After 2600 miles, give or take a hundred, 7 months, 1 day and 19 hours, I jumped into the Atlantic Ocean off the south shore of Key West yesterday morning (Feb. 18- and yes, I pushed back my flight by two days) and the epic trek passed into the history books! Well, not quite yet in all honesty. That will happen over the next six months or so as I go back and relive the hike while writing a memoir of it. I have no idea whether I could get it published on a commercial basis, but I would like to do it for friends, family, myself, and not least, those of you who have kept up with my journey via this blog. If you are interested in a copy, send me an email at email@example.com, and when it's ready, I'll be in touch.
In actuality, the Key West Death March took three days longer than originally planned, but was still probably the most intense part of the hike. Two days in particular stand out. First, there was a 46 mile haul about a week ago to get down to Key Largo from Coral Gables, which included a 20 mile long stretch through the Everglades at night. This included passing by a "crocodile crossing" sign and being urged on by swarms of hungry mosquitoes, which, rather conveniently, only bit me when I stopped for breaks. Then, two days ago, I cranked out the last 38 miles of the Overseas Highway (an accurate and fantastic name for the portion of good old US 1that connects the Keys) in hot sunshine and unseasonable humidity.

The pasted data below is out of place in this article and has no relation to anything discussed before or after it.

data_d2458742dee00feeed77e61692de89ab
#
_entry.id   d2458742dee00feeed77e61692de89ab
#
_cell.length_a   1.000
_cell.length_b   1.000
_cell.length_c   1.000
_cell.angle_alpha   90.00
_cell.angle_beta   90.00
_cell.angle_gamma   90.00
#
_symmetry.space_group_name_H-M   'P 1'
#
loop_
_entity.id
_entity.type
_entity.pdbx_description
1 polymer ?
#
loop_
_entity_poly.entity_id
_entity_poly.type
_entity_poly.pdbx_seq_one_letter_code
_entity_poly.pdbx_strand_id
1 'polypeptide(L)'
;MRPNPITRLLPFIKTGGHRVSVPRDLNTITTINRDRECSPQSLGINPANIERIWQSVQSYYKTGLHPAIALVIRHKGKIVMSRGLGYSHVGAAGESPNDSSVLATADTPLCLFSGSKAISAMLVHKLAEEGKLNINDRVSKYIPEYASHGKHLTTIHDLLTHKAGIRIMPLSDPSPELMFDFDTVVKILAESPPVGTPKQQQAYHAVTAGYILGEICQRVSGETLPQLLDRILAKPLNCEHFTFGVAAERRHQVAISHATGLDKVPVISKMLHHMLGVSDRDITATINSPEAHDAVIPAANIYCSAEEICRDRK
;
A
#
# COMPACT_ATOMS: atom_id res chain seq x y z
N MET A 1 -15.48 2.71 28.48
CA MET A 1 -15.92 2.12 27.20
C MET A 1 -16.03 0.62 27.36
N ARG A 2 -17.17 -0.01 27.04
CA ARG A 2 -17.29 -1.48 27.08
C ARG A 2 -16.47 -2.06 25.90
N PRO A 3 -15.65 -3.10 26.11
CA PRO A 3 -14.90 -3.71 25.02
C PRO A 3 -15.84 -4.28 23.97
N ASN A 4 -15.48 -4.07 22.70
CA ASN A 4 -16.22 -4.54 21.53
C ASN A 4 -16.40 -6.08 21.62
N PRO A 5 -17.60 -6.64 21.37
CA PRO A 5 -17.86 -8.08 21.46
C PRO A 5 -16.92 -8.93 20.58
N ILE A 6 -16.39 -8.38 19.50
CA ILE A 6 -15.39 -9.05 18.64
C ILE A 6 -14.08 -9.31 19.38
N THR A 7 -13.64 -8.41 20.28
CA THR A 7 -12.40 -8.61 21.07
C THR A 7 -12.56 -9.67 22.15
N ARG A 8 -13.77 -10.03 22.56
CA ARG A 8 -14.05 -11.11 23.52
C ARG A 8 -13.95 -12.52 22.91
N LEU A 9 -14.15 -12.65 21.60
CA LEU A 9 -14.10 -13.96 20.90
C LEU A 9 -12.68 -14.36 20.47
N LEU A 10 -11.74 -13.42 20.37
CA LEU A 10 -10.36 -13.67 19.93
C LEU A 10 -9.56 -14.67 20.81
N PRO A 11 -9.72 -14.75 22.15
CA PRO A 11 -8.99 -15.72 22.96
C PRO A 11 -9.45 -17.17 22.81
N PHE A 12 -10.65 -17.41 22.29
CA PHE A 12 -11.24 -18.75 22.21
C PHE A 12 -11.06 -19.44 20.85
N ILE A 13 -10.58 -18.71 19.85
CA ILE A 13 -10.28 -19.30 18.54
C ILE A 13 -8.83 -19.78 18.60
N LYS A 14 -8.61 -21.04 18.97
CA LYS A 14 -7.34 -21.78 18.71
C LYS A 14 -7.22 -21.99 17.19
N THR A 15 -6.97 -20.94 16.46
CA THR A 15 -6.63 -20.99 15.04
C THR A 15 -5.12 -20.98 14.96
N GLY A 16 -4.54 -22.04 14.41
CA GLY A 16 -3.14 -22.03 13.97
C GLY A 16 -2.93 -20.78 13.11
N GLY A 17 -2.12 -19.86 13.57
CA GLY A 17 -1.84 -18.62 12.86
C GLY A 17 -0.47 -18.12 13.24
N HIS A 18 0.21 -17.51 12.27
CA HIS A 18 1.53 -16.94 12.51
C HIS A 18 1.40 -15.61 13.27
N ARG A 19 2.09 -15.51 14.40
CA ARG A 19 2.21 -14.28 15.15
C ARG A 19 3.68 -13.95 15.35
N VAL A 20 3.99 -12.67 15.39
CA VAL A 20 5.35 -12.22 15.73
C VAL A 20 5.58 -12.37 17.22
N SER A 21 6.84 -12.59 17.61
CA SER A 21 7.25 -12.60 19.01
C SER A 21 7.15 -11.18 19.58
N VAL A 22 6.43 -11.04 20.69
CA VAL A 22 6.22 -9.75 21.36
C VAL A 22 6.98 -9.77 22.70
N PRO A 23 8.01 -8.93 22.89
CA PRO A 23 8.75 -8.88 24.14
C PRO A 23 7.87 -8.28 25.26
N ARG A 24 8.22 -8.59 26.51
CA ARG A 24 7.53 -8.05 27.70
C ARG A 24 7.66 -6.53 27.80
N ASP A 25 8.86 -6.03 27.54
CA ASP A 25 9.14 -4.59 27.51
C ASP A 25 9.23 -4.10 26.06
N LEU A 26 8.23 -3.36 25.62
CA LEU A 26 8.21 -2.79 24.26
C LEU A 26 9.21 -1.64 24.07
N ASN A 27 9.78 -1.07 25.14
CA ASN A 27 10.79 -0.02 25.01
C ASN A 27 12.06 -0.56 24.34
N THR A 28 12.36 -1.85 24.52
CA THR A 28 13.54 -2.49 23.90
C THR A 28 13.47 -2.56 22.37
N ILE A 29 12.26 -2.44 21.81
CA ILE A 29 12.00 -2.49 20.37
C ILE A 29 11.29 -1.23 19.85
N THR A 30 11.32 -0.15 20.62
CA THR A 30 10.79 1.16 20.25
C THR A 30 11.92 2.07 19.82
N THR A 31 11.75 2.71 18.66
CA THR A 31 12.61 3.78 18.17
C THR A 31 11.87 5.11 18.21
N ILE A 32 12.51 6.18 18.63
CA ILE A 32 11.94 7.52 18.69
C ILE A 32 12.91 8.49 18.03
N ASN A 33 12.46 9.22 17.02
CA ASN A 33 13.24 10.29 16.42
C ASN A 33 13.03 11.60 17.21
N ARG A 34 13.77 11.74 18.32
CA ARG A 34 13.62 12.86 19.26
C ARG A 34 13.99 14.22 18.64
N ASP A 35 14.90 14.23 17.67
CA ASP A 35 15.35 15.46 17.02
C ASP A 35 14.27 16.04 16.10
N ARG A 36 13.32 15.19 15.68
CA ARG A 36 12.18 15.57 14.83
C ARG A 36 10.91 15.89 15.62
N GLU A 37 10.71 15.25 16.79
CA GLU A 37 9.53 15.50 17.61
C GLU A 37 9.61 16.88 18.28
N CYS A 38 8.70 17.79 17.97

But it was all worth it- Key West was a great spot to end the trek, and I had a great, if all too brief time there. I'll continue to update the blog for the next two weeks with more stories from the Keys, my thoughts in retrospect, and as promised, both pictures and video footage of the final stages.